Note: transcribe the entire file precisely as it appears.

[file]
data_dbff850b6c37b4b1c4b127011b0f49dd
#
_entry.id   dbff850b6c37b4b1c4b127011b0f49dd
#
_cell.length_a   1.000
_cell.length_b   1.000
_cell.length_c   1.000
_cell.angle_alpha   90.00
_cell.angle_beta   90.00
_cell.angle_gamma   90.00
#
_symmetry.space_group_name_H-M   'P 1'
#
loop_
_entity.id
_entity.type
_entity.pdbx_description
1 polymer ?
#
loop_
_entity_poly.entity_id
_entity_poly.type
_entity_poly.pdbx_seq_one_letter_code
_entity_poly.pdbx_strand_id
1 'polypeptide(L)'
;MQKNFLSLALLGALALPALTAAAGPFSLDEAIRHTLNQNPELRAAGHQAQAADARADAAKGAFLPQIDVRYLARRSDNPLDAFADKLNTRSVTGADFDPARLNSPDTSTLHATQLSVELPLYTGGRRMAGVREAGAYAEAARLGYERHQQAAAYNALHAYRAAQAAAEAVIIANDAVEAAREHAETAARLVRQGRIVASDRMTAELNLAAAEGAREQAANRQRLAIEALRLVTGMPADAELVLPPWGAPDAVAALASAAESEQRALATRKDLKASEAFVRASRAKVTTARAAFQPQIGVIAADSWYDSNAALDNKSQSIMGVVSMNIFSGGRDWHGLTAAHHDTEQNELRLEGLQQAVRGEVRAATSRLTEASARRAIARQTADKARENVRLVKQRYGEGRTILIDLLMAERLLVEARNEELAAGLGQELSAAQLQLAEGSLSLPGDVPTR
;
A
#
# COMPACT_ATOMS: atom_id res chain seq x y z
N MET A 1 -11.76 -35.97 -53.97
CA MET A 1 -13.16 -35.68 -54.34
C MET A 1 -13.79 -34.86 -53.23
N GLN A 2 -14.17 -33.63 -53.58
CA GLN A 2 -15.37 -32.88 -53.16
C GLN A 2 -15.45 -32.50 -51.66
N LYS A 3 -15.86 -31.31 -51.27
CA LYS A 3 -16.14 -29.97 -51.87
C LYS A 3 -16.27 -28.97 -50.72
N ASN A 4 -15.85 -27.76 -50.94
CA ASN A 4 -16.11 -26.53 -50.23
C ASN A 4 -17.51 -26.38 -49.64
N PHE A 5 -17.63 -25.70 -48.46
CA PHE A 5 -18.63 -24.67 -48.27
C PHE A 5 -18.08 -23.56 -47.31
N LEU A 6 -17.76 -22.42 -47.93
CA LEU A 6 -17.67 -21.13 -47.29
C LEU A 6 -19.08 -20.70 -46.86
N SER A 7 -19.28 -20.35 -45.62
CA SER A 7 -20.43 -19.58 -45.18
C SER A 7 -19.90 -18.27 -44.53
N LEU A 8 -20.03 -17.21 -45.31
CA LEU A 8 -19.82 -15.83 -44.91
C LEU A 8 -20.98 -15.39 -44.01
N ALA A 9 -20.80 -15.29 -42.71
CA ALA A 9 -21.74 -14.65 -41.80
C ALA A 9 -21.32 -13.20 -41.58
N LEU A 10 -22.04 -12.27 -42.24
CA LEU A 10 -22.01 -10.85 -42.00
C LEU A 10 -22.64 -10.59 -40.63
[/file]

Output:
data_dbff850b6c37b4b1c4b127011b0f49dd
#
_entry.id   dbff850b6c37b4b1c4b127011b0f49dd
#
_cell.length_a   1.000
_cell.length_b   1.000
_cell.length_c   1.000
_cell.angle_alpha   90.00
_cell.angle_beta   90.00
_cell.angle_gamma   90.00
#
_symmetry.space_group_name_H-M   'P 1'
#
loop_
_entity.id
_entity.type
_entity.pdbx_description
1 polymer ?
#
loop_
_entity_poly.entity_id
_entity_poly.type
_entity_poly.pdbx_seq_one_letter_code
_entity_poly.pdbx_strand_id
1 'polypeptide(L)'
;MQKNFLSLALLGALALPALTAAAGPFSLDEAIRHTLNQNPELRAAGHQAQAADARADAAKGAFLPQIDVRYLARRSDNPLDAFADKLNTRSVTGADFDPARLNSPDTSTLHATQLSVELPLYTGGRRMAGVREAGAYAEAARLGYERHQQAAAYNALHAYRAAQAAAEAVIIANDAVEAAREHAETAARLVRQGRIVASDRMTAELNLAAAEGAREQAANRQRLAIEALRLVTGMPADAELVLPPWGAPDAVAALASAAESEQRALATRKDLKASEAFVRASRAKVTTARAAFQPQIGVIAADSWYDSNAALDNKSQSIMGVVSMNIFSGGRDWHGLTAAHHDTEQNELRLEGLQQAVRGEVRAATSRLTEASARRAIARQTADKARENVRLVKQRYGEGRTILIDLLMAERLLVEARNEELAAGLGQELSAAQLQLAEGSLSLPGDVPTR
;
A
#
# COMPACT_ATOMS: atom_id res chain seq x y z
N MET A 1 -11.76 -35.97 -53.97
CA MET A 1 -13.16 -35.68 -54.34
C MET A 1 -13.79 -34.86 -53.23
N GLN A 2 -14.17 -33.63 -53.58
CA GLN A 2 -15.37 -32.88 -53.16
C GLN A 2 -15.45 -32.50 -51.66
N LYS A 3 -15.86 -31.31 -51.27
CA LYS A 3 -16.14 -29.97 -51.87
C LYS A 3 -16.27 -28.97 -50.72
N ASN A 4 -15.85 -27.76 -50.94
CA ASN A 4 -16.11 -26.53 -50.23
C ASN A 4 -17.51 -26.38 -49.64
N PHE A 5 -17.63 -25.70 -48.46
CA PHE A 5 -18.63 -24.67 -48.27
C PHE A 5 -18.08 -23.56 -47.31
N LEU A 6 -17.76 -22.42 -47.93
CA LEU A 6 -17.67 -21.13 -47.29
C LEU A 6 -19.08 -20.70 -46.86
N SER A 7 -19.28 -20.35 -45.62
CA SER A 7 -20.43 -19.58 -45.18
C SER A 7 -19.90 -18.27 -44.53
N LEU A 8 -20.03 -17.21 -45.31
CA LEU A 8 -19.82 -15.83 -44.91
C LEU A 8 -20.98 -15.39 -44.01
N ALA A 9 -20.80 -15.29 -42.71
CA ALA A 9 -21.74 -14.65 -41.80
C ALA A 9 -21.32 -13.20 -41.58
N LEU A 10 -22.04 -12.27 -42.24
CA LEU A 10 -22.01 -10.85 -42.00
C LEU A 10 -22.64 -10.59 -40.63